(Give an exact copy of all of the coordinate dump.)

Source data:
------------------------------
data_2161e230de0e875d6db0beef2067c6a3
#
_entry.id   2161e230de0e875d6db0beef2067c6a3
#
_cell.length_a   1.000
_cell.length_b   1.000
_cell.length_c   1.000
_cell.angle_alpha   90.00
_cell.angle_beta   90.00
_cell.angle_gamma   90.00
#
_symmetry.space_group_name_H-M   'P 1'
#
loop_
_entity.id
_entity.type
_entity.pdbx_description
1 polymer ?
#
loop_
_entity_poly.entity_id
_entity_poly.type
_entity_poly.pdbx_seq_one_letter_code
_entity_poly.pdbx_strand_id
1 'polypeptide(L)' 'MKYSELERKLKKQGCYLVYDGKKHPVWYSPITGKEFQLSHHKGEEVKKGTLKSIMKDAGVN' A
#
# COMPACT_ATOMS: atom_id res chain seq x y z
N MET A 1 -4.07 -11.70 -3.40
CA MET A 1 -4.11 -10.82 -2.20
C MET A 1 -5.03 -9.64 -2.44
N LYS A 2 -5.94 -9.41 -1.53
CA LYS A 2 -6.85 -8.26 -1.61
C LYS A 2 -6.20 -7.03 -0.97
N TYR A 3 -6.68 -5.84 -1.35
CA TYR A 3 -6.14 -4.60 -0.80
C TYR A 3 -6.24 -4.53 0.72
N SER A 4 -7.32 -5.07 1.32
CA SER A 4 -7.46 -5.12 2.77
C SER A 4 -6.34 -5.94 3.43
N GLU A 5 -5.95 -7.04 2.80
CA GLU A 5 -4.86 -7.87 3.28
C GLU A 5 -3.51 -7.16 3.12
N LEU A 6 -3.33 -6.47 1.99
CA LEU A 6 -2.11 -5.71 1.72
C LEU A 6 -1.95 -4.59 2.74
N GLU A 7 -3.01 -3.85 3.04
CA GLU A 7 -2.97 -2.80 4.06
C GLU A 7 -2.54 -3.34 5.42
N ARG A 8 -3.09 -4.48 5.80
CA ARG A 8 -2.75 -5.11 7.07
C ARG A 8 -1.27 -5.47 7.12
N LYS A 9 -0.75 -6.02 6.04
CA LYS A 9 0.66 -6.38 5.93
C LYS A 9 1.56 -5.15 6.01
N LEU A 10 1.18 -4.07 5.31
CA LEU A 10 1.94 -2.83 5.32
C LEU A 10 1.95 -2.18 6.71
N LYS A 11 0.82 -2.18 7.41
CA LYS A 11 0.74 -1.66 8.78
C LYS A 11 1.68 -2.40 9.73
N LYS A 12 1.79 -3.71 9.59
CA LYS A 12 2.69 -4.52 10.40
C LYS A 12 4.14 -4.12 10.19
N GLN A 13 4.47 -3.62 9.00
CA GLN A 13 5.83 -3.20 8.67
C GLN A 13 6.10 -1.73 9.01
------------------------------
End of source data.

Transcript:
data_2161e230de0e875d6db0beef2067c6a3
#
_entry.id   2161e230de0e875d6db0beef2067c6a3
#
_cell.length_a   1.000
_cell.length_b   1.000
_cell.length_c   1.000
_cell.angle_alpha   90.00
_cell.angle_beta   90.00
_cell.angle_gamma   90.00
#
_symmetry.space_group_name_H-M   'P 1'
#
loop_
_entity.id
_entity.type
_entity.pdbx_description
1 polymer ?
#
loop_
_entity_poly.entity_id
_entity_poly.type
_entity_poly.pdbx_seq_one_letter_code
_entity_poly.pdbx_strand_id
1 'polypeptide(L)' 'MKYSELERKLKKQGCYLVYDGKKHPVWYSPITGKEFQLSHHKGEEVKKGTLKSIMKDAGVN' A
#
# COMPACT_ATOMS: atom_id res chain seq x y z
N MET A 1 -4.07 -11.70 -3.40
CA MET A 1 -4.11 -10.82 -2.20
C MET A 1 -5.03 -9.64 -2.44
N LYS A 2 -5.94 -9.41 -1.53
CA LYS A 2 -6.85 -8.26 -1.61
C LYS A 2 -6.20 -7.03 -0.97
N TYR A 3 -6.68 -5.84 -1.35
CA TYR A 3 -6.14 -4.60 -0.80
C TYR A 3 -6.24 -4.53 0.72
N SER A 4 -7.32 -5.07 1.32
CA SER A 4 -7.46 -5.12 2.77
C SER A 4 -6.34 -5.94 3.43
N GLU A 5 -5.95 -7.04 2.80
CA GLU A 5 -4.86 -7.87 3.28
C GLU A 5 -3.51 -7.16 3.12
N LEU A 6 -3.33 -6.47 1.99
CA LEU A 6 -2.11 -5.71 1.72
C LEU A 6 -1.95 -4.59 2.74
N GLU A 7 -3.01 -3.85 3.04
CA GLU A 7 -2.97 -2.80 4.06
C GLU A 7 -2.54 -3.34 5.42
N ARG A 8 -3.09 -4.48 5.80
CA ARG A 8 -2.75 -5.11 7.07
C ARG A 8 -1.27 -5.47 7.12
N LYS A 9 -0.75 -6.02 6.04
CA LYS A 9 0.66 -6.38 5.93
C LYS A 9 1.56 -5.15 6.01
N LEU A 10 1.18 -4.07 5.31
CA LEU A 10 1.94 -2.83 5.32
C LEU A 10 1.95 -2.18 6.71
N LYS A 11 0.82 -2.18 7.41
CA LYS A 11 0.74 -1.66 8.78
C LYS A 11 1.68 -2.40 9.73
N LYS A 12 1.79 -3.71 9.59
CA LYS A 12 2.69 -4.52 10.40
C LYS A 12 4.14 -4.12 10.19
N GLN A 13 4.47 -3.62 9.00
CA GLN A 13 5.83 -3.20 8.67
C GLN A 13 6.10 -1.73 9.01